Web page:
Water striders using water surface tension whe...

Water striders using water surface tension when mating. (Photo credit: Wikipedia)

Pepper Scatter. Fun with Grandchildren.

This activity shows surface tension on water and how to break it.


  • Bowl
  • Water
  • Pepper (freshly ground or powdered should both work)
  • Toothpick
  • Soap or dishwashing detergent


  • Put enough water in bowl to fill the bottom
  • Pour pepper gently across the surface of the water
  • Stick one end of a toothpick into the soap
  • Gently put the soapy end of the toothpick into the water near the pepper.

What Should Happen?

The pepper flakes should scatter anywhere you touch the water with the soapy toothpick.

Why is this happening?

The surface tension of the water, intact with the pepper floating on it, is disrupted when soap is introduced.

Water molecules hold together under water, with a stronger attachment at the surface because of the difference in attraction between water molecules to each other and to air.

This difference is shown by floating pepper on top of the water.

When you introduced soap, the surface tension was disrupted.

The pepper flew away from the soap, toward the surface of the water that still had a strong surface tension.

The detergent is not as attracted to the water molecules as they are to each other, so the water molecules move to be with other water molecules, taking the pepper on the surface with them.

Click here to read more about the chemical reaction of detergent to water.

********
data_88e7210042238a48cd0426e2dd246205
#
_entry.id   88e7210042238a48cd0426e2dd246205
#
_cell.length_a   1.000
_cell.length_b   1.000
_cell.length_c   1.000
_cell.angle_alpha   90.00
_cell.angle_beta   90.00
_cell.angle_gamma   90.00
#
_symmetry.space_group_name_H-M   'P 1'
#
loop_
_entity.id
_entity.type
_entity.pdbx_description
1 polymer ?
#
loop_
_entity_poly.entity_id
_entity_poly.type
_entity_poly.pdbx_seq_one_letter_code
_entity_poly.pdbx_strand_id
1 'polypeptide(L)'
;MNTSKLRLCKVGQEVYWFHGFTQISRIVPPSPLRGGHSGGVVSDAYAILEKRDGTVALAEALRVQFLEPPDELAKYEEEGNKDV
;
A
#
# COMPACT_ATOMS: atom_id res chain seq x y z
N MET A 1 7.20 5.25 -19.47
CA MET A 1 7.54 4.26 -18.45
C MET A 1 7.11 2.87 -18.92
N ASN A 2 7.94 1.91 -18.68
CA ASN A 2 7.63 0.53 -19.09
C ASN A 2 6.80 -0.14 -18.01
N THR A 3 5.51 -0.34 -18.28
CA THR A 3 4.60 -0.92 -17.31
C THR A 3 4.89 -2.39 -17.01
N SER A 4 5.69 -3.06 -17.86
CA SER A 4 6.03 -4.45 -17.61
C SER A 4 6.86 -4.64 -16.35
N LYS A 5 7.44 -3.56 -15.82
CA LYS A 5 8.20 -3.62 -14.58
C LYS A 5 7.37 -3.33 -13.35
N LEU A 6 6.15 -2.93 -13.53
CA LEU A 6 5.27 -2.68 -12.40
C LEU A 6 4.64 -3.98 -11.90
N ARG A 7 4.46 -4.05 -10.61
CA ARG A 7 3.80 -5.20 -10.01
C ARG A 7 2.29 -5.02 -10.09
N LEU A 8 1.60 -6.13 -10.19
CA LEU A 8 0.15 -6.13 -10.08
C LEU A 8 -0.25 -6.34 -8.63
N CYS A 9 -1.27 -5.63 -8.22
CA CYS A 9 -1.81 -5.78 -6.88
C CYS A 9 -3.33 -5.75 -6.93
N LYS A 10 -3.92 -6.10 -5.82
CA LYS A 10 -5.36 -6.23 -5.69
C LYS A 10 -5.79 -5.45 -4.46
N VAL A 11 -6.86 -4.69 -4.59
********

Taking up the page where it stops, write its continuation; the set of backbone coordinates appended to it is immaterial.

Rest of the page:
Where Else Do We See Surface Tension?

Several types of bugs, like water striders, can walk on still water because of surface tension.

New research shows they also have microscopic hairs that trap air bubbles that help them float across water as a skater skims across ice.

The reason water beads into spheres on a waxy leaf is also because of surface tension, as the water does not stick well to the leaf and, instead, sticks together.

You may have been warned not to touch the side of a tent when it is raining outside.

This is because the surface tension of the wet tent holds the water, but if you touch it, you break the tension and the tent starts to leak.

You also have probably grown up with the idea that hot water cleans better.

This is because the surface tension of water goes down as the temperature goes up. Hot water cleans better because more water gets into the clothes to clean them and lift out the dirt.

Thanks to sciencesquad.questacon.edu.au for this activity.

Have you ever pointed out dragonflies and other flying insects along a creek to your grandchildren?

Did you know why you couldn’t touch a wet tent wall?

Have you ever wondered why water beads on a leaf?

To you and exploring the natural world with your grandchildren.


Carol Covin, Granny-Guru

Author, “Who Gets to Name Grandma? The Wisdom of Mothers and Grandmothers

Click here to order this blog on your Kindle.


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